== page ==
Reduce your home's contribution to climate change
A need for change
It has taken humans centuries to raise the standard of living to where it is today, but only recently have be become fully aware at what cost.
According to scientists and economists from around the world, immediate and drastic action is needed to limit the fallout of climate change. To protect the environment and conserve our limited resources, leaders across the globe are focusing on implementing regulations to reduce environmental impact and encourage future sustainability.
In the housing industry, that means raising the national building code standard to achieve higher energy efficiency ratings, modifying behaviours to reduce overall energy consumption, and using renewable energy sources, high-performance materials, and energy-saving appliances to further reduce our energy needs and reliance on fossil fuels.
The new standard for building
Currently, buildings produce 17% of Canada’s greenhouse gases (GHGs), much of which can be attributed to the fossil fuel needed to provide heating and cooling to those spaces. To help offset GHGs associated with buildings, the federal government is working with provinces and territories to develop a building code that requires all new buildings to meet Net Zero Ready labelling standards by 2030.
Additionally, it’s estimated that by 2030, 75% of the country’s total buildings will be existing structures, making a retrofit code equally as important so that those buildings may be brought up to higher standards of energy efficiency as well. If all new builds can meet Net Zero Ready standards by 2030, and further, to Net Zero by 2050, Canada will be well-poised to achieve net zero emissions by 2050.
But to meet those goals, change must begin now.
Behind the scenes, organizations like the Canadian Home Builders’ Association – New Brunswick (CHBA-NB) are working hard to educate consumers and train builders so that both groups will be ready when those new standards come into effect, and Net Zero Ready becomes the baseline for new construction. The CHBA-NB’s Registered Energy Efficient Builder Program was designed for just this purpose – to offer FREE (thanks to the Environmental Trust Fund) proactive training to builders who want to be future-ready now, and to help consumers better understand their energy efficiency options and the long-term impact energy efficient housing will have, not only on the environment, but on their health and bank accounts, too.
Change starts at home
While governments and industry partners are enacting change on the regulatory level and investing in incentives to make energy efficiency training and upgrades financially accessible, consumers will also play a pivotal role in ensuring Canada hits its net zero emission target for 2050, mainly through increasing demand for energy efficient housing and implementing behavioural changes within the home to reduce overall energy consumption
Are you a homeowner ready to take action in the fight against climate change? Here are a few ways you can get started on your journey to increasing energy efficiency at home:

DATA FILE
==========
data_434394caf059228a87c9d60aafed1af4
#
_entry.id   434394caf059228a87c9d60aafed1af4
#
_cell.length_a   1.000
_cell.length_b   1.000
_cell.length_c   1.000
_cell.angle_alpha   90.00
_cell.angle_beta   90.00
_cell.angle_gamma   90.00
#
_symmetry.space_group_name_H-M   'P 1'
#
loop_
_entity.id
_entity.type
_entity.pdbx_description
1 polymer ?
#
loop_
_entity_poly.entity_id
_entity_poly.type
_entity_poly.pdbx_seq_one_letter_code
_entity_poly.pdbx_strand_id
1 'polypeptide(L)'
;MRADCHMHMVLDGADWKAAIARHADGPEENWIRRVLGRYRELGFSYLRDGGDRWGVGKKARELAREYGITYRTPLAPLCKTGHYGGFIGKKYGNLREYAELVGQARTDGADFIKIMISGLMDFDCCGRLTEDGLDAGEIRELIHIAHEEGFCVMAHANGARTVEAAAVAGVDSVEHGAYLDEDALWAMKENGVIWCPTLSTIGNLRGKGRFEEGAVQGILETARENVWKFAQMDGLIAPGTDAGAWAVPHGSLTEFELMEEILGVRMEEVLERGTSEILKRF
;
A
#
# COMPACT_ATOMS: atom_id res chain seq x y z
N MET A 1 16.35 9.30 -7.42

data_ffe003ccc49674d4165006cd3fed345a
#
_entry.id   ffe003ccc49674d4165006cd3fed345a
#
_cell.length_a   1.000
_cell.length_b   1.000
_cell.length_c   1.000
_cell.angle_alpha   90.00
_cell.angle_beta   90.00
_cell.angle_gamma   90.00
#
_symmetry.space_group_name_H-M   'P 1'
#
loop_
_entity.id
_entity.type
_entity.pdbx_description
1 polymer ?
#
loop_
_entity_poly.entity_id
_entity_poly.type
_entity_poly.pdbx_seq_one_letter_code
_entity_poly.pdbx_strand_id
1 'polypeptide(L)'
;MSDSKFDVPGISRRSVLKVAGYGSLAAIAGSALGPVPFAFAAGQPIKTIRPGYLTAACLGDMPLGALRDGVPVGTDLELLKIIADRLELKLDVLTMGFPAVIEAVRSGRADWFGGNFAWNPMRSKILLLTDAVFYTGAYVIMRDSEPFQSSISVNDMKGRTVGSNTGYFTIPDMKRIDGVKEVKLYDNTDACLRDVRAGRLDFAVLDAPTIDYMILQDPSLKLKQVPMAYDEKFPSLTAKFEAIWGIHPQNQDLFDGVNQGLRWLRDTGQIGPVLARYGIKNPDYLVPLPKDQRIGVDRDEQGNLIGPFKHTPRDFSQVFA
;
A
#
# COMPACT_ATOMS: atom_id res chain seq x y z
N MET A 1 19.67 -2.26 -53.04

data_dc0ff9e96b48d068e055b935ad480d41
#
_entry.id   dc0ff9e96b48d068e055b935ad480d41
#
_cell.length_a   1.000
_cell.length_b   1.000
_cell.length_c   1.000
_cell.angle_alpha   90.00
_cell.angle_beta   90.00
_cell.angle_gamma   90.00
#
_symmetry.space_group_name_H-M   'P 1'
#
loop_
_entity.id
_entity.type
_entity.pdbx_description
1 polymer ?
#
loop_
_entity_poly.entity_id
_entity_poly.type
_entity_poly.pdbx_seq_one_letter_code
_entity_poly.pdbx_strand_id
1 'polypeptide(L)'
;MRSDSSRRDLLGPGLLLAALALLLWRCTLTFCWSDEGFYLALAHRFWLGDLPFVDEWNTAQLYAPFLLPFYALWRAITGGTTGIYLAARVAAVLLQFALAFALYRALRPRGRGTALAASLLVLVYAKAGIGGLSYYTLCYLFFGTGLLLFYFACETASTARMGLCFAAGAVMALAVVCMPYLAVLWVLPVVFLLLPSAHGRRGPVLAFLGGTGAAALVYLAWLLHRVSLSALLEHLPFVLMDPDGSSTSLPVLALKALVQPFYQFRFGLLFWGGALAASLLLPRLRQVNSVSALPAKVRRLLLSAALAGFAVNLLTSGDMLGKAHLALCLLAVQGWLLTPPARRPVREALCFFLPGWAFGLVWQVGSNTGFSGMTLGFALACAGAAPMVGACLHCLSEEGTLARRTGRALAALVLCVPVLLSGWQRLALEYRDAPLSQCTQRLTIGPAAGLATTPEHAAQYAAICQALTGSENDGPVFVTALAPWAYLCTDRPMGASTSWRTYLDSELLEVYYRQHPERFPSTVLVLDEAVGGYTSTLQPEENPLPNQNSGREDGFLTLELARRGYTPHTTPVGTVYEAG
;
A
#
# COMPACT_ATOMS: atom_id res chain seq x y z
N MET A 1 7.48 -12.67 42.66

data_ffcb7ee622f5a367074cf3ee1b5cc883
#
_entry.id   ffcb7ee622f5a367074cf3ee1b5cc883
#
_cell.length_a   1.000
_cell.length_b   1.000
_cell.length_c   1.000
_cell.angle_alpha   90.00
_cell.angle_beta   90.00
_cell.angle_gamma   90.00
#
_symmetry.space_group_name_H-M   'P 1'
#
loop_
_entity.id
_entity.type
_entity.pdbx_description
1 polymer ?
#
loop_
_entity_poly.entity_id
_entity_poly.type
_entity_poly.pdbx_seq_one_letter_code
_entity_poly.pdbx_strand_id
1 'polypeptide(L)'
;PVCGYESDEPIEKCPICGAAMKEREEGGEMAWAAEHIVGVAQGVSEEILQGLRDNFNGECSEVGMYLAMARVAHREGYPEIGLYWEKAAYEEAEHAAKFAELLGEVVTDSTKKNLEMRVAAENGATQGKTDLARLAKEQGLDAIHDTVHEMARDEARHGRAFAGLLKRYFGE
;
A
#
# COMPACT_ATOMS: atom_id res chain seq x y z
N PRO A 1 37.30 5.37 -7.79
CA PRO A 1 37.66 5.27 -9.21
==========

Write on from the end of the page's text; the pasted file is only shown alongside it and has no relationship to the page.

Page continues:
1) If you’re considering building a new home, invest in upgrades to make it more energy efficient. Check out the Canadian Home Builders’ Association Net Zero Home Labelling Program – it has become an important stepping stone in Canada’s pursuit of sustainable housing.
The average Canadian home uses about 100 gigajoules of energy per year. An ENERGY STAR® certified home (which is 20% more energy efficient than homes built to the national standard building code) saves approximately 17 gigajoules of energy per year. This is equivalent to the energy used in running a refrigerator for 10 years or washing 1,700 loads of laundry. Imagine how much more energy you’d save with a Net Zero home that operates at 100% efficiency!
Don’t forget to ask your contractor about homeowner incentives, too. From discounts on your mortgage insurance to grants to offset the upfront costs to upgrade the energy efficiency of your home, now’s the time to take advantage of financial benefits that make getting into a more efficient home easier.
2) Love your current home, but have concerns about energy efficiency? Now’s the time to renovate! Start with an energy audit to determine where your home is underperforming and then work with a Registered Energy Efficient Builder or Renovator and a licensed Energy Advisor to bring your home’s energy efficiency up a notch. Even if you can’t reach Net Zero status, any improvements can have a big, long-term impact.
Just like with new home builds, there are incentives available to homeowners to help offset the costs associated with energy efficient renovations. Make sure to ask your contractor and financial institution which ones you qualify for!
3) Swap out fixtures. Replace regular bulbs with energy-efficient alternatives and install programmable thermostats to help you regulate your home’s heating.
4) Appliances on the fritz? Replace them with more energy efficient models! For instance, an ENERGY STAR® certified clothes dryer uses 20% less energy than a regular model. Save twice by pairing it with an ENERGY STAR® certified clothes washer.
5) A few changes in your daily habits can also go a long way, too! Shorter showers, only running the dishwasher when it’s full, making sure your home’s air system is cleaned regularly, turning off lights when you leave the room, and ensuring electronics are plugged into a smart power bar to avoid energy use when they’re in standby mode, are just a few ways you can reduce your energy consumption.
We only have one planet to call home, so let’s all do our part to take care of it and slow climate change. Whether you’re able to make big changes today, or need to focus on small habits at home, the most important thing is we all contribute to the cause.